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Biol Res Nurs. 2018 Mar;20(2):168-176. doi: 10.1177/1099800417751662. Epub 2018 Jan 3.

Effects of Gender-Specific Differences, Inflammatory Response, and Genetic Variation on the Associations Among Depressive Symptoms and the Risk of Major Adverse Coronary Events in Patients With Acute Coronary Syndrome.

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1 The University of Texas Health Science Center at Houston, Cizik School of Nursing, Houston, TX, USA.
These authors contributed equally to this work.
2 Human Genetics Center, Department of Epidemiology, Human Genetics, and Environmental Sciences, School of Public Health, The University of Texas Health Science Center at Houston, Houston, TX, USA.
3 The Virginia Commonwealth University, Richmond, VA, USA.
4 Center for Nursing Research, The University of Texas Health Science Center at Houston, Cizik School of Nursing, Houston, TX, USA.
5 Human Genome Sequencing Center, Baylor College of Medicine, Houston, TX, USA.


Depressive symptoms independently contribute to major adverse coronary events (MACEs), with the biological immune response to depression being a likely mediator of this relationship. To determine whether genetic- and/or gender-specific phenotypic differences contribute to associations among depressive symptoms, inflammatory response, and risk of MACE in patients with acute coronary syndrome (ACS), we conducted a prospective study of 1,117 ACS patients to test a gender-specific model in which depressive symptoms (Beck Depression Inventory-II [BDI-II]) are associated with risk of MACE. Cox proportional hazards models were used to model time to incident MACE and determine whether single-nucleotide polymorphisms (SNPs) in specific inflammatory protein-coding genes and depressive symptoms interact to influence levels of inflammatory proteins or risk of MACE. Females had significantly higher high-sensitivity C-reactive protein and monocyte chemoattractant protein-1 levels. Depression status differed by gender (29.9% of females and 21.1% of males had BDI-II scores indicative of depression [ p = .0014]). Depressive symptoms were associated with MACE; however, the interaction between these symptoms and gender was not significant. SNPs and depressive symptoms did not interact to influence inflammation or MACE. More females than males had BDI-II scores indicative of depression, yet the association between positive depressive symptom status and MACE did not vary by gender. Nor did the SNPs interact with depressive symptoms to influence inflammation or MACE. It remains of interest to identify a high-risk subgroup of ACS patients with genetic polymorphisms that result in immunoinflammatory dysregulation in the presence of depressive symptoms.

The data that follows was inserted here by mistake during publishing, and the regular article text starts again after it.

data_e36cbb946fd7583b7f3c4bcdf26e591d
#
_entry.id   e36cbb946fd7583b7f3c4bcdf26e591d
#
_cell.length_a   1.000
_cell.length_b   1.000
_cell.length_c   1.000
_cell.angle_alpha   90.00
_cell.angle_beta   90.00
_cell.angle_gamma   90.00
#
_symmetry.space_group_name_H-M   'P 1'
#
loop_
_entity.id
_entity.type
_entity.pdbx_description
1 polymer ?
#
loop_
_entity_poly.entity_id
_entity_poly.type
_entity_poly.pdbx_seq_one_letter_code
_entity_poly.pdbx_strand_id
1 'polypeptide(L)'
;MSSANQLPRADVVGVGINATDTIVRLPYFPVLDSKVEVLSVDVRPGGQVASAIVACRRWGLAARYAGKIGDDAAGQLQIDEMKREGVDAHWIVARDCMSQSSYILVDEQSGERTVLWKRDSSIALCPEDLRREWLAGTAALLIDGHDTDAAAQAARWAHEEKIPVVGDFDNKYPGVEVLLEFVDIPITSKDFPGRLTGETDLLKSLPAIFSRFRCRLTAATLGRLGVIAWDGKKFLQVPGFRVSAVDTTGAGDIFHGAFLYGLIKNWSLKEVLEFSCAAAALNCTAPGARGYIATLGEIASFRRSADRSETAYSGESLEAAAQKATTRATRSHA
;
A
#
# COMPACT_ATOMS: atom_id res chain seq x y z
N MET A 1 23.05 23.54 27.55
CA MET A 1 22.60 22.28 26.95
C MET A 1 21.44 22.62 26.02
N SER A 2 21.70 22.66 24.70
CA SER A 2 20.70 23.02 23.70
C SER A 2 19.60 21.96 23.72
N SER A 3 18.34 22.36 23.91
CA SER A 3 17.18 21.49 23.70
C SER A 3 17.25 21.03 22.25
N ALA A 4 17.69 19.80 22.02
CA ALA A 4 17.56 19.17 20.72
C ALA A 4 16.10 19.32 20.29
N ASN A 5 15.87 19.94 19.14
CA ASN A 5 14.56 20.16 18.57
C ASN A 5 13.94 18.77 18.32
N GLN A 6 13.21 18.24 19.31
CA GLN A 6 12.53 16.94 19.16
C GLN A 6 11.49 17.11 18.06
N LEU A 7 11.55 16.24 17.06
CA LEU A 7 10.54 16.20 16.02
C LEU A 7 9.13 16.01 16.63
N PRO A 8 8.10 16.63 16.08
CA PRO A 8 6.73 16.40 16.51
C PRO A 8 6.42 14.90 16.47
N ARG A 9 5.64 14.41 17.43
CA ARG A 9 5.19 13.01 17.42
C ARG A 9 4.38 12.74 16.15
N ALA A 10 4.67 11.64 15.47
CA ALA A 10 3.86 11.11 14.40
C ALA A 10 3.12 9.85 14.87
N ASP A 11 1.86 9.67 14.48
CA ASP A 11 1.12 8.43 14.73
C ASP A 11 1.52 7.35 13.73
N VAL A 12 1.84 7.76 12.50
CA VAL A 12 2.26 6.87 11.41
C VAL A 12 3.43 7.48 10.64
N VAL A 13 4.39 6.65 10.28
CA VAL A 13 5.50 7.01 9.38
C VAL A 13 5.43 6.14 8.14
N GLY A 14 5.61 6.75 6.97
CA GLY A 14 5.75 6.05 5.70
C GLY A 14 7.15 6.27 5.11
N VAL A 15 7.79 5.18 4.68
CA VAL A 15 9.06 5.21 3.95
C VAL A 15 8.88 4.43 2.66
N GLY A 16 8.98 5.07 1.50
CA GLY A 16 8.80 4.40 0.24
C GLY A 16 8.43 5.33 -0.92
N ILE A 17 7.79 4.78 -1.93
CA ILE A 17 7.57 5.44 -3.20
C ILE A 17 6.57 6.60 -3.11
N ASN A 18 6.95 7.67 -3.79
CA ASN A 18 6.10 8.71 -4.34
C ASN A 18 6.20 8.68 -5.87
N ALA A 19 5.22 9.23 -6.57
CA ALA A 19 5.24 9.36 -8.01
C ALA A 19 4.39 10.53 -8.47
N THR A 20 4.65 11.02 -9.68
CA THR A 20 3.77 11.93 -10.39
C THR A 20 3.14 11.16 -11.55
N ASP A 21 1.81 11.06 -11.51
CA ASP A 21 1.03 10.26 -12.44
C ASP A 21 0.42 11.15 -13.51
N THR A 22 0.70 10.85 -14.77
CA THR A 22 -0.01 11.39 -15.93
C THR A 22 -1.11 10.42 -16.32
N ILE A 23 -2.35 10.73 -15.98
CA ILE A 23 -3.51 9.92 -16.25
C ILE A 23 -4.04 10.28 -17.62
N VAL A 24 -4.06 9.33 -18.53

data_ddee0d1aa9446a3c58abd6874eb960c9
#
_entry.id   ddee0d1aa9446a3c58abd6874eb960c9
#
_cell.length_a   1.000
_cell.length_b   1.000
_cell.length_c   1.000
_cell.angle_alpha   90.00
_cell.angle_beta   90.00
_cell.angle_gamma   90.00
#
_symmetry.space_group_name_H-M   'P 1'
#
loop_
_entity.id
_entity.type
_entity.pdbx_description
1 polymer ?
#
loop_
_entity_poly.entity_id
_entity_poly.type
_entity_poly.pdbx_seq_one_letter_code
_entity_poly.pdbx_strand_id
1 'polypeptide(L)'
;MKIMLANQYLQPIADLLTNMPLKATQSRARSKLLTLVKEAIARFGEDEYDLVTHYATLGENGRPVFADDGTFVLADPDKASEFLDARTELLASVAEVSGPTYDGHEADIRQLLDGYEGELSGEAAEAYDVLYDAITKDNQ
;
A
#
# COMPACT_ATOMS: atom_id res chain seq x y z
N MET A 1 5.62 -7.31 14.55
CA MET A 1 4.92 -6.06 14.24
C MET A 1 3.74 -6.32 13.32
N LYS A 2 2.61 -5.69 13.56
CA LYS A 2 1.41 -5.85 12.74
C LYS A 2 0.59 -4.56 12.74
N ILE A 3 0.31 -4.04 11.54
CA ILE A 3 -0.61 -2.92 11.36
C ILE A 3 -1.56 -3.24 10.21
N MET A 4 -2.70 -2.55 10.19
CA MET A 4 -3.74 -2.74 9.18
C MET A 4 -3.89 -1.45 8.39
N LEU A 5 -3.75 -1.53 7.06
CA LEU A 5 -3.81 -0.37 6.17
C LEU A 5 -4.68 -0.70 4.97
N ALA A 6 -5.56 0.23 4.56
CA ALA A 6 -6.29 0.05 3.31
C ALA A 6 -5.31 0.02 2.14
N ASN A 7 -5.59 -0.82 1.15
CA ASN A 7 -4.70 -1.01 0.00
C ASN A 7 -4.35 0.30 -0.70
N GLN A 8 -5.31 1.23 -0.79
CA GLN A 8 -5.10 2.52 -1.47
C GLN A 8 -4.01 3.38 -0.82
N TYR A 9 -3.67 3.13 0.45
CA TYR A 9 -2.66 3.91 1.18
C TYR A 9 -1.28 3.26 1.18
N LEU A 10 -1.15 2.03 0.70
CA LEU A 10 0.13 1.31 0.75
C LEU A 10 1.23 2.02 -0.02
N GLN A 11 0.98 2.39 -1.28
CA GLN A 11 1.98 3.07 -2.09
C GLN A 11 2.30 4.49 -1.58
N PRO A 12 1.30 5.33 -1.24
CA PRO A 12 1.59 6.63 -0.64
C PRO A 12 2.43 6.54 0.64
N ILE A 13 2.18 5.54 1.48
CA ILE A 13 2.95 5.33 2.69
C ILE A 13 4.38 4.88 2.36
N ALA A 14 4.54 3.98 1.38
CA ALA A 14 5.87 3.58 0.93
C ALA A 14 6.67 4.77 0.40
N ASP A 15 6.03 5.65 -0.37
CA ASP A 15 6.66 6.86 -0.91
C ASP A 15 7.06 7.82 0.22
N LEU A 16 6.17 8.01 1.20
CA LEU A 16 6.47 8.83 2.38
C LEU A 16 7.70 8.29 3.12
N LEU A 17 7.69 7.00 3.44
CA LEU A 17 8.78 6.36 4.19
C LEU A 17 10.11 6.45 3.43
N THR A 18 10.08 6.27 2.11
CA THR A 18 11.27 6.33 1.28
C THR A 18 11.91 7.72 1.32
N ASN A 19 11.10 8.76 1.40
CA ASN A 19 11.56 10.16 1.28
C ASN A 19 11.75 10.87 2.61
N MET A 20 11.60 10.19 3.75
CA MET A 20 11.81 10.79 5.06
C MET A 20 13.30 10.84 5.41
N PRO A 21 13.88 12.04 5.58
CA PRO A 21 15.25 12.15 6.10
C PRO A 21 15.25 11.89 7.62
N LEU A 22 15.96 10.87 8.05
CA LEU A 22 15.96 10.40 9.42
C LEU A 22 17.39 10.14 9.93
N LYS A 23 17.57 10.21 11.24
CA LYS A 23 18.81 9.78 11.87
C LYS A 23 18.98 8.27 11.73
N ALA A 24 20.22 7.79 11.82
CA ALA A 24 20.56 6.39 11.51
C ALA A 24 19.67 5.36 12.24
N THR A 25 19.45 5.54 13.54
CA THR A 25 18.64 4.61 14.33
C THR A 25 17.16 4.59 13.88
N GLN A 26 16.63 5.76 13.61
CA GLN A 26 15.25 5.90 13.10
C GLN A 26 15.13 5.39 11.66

depression; gender; genetics; inflammation; major adverse coronary events

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